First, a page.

Limits of a digital micromirror device in topological charge measurement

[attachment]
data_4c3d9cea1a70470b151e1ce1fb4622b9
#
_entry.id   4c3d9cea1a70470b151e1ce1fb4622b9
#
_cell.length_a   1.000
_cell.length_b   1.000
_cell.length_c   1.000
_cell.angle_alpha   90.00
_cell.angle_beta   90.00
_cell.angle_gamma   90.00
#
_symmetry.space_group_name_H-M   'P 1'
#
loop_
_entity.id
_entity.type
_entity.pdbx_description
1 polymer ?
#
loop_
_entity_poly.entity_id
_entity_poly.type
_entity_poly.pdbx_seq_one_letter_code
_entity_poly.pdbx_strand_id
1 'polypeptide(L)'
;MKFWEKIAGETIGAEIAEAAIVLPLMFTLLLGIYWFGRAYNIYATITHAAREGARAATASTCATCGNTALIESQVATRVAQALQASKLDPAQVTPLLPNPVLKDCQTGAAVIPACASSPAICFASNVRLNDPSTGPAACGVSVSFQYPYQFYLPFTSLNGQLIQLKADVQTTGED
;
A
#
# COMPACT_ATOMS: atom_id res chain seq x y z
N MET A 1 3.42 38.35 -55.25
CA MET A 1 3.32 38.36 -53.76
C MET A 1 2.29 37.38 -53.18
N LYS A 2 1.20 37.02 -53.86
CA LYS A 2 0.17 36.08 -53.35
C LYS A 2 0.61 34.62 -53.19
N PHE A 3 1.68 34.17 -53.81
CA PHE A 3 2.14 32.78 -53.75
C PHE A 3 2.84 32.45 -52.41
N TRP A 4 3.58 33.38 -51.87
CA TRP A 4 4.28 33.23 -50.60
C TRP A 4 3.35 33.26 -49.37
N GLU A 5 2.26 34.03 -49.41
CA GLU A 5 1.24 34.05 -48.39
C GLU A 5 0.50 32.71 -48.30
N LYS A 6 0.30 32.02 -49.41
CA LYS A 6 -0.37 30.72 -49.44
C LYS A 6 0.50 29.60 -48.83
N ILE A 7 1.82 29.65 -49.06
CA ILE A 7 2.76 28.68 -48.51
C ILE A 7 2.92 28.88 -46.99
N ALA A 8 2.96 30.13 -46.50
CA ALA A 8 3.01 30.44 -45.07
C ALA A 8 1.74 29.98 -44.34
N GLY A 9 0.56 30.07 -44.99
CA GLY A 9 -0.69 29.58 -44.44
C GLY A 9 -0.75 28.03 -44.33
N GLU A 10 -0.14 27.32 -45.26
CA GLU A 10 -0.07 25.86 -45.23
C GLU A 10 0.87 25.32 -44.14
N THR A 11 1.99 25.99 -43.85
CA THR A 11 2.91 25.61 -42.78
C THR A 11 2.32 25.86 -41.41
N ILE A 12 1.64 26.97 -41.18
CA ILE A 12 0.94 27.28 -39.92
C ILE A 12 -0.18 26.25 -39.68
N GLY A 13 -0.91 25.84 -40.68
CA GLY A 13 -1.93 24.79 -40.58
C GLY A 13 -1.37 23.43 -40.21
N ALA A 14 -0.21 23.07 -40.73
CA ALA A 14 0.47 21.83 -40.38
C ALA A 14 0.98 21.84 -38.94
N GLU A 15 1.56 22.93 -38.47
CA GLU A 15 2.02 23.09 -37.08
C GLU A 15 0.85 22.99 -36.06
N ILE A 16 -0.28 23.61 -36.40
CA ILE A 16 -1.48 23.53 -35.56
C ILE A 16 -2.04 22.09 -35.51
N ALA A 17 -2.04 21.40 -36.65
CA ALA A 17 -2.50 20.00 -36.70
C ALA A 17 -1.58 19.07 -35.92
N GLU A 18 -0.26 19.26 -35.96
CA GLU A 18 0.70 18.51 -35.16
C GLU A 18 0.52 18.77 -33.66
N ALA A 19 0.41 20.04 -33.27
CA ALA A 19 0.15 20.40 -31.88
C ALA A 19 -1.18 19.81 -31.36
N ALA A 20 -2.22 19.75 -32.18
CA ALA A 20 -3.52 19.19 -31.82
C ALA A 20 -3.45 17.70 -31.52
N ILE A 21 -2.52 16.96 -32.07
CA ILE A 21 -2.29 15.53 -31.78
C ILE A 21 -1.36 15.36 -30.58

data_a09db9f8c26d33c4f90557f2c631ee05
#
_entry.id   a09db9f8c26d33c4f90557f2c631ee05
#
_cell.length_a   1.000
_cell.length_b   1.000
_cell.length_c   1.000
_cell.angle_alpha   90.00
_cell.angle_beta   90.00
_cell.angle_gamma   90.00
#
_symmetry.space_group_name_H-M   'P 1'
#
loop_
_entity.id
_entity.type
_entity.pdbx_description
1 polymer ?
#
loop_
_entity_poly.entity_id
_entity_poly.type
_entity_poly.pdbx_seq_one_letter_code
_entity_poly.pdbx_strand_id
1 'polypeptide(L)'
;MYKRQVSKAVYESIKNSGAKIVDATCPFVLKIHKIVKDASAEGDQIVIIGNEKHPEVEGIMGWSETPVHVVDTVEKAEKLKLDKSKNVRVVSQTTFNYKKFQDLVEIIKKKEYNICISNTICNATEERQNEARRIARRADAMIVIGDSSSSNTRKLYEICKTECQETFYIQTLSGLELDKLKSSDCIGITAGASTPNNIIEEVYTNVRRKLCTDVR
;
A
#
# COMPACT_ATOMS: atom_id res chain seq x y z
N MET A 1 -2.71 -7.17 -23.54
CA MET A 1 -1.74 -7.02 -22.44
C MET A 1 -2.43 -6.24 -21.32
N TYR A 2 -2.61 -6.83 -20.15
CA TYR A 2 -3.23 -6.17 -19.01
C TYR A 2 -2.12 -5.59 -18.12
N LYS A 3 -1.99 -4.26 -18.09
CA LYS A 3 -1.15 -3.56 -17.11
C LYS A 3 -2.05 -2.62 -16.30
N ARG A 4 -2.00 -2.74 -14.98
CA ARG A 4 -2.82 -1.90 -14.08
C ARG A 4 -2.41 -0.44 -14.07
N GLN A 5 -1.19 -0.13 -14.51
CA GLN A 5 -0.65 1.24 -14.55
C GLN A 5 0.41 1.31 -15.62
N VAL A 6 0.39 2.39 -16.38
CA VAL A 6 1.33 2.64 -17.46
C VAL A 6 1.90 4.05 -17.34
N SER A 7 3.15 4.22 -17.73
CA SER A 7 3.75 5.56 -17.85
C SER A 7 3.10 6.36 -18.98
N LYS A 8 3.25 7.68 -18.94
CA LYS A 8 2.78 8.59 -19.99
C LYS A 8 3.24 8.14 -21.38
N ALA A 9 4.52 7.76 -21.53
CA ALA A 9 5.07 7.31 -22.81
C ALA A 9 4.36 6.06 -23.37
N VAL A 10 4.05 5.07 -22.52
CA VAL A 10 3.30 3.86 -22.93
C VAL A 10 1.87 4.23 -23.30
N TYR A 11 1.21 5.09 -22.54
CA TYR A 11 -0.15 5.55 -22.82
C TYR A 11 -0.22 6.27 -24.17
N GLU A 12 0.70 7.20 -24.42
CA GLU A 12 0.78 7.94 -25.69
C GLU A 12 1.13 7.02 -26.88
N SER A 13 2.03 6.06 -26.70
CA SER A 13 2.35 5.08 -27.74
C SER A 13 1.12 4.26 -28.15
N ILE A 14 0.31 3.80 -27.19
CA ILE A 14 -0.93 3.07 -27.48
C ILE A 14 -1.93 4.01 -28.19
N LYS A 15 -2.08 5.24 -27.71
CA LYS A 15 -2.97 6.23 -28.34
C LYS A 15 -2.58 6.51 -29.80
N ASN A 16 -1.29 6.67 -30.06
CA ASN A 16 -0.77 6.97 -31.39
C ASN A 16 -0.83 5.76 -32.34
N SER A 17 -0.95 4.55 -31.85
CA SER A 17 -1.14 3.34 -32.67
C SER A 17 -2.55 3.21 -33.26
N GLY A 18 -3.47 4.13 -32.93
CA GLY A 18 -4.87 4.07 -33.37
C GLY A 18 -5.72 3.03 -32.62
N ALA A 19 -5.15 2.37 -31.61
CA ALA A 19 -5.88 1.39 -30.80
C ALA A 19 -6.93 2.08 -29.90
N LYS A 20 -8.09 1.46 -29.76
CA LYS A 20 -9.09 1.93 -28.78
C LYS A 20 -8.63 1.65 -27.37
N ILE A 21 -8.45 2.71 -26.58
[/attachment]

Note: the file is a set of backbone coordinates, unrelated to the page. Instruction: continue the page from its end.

In this work, we discuss the limitations of a digital micromirror device (DMD) as a computer-controllable diffracting aperture for measuring light's topological charge (TC). Theoretically, we can relate the TC to the size and shape of the aperture and the resulting intensity patterns. However, when we compare the intensity patterns generated using the aperture's theoretical image (TI) with the displayed image (DI) created by numerically mimicking the DMD, we observe that the patterns are structurally similar only for a particular size. We calculate the Structural Similarity index between the patterns to define a criterion that quantitatively describes this limit. We find that apertures with radius r that enable at least n = 13312 pixels in DMD to be on an "ON"-state mode allow a wider TC range that we can measure. Below this threshold, we can only probe lower TC values. Our results aid as a caution when using the DMD as a diffracting element for measuring the TC of light.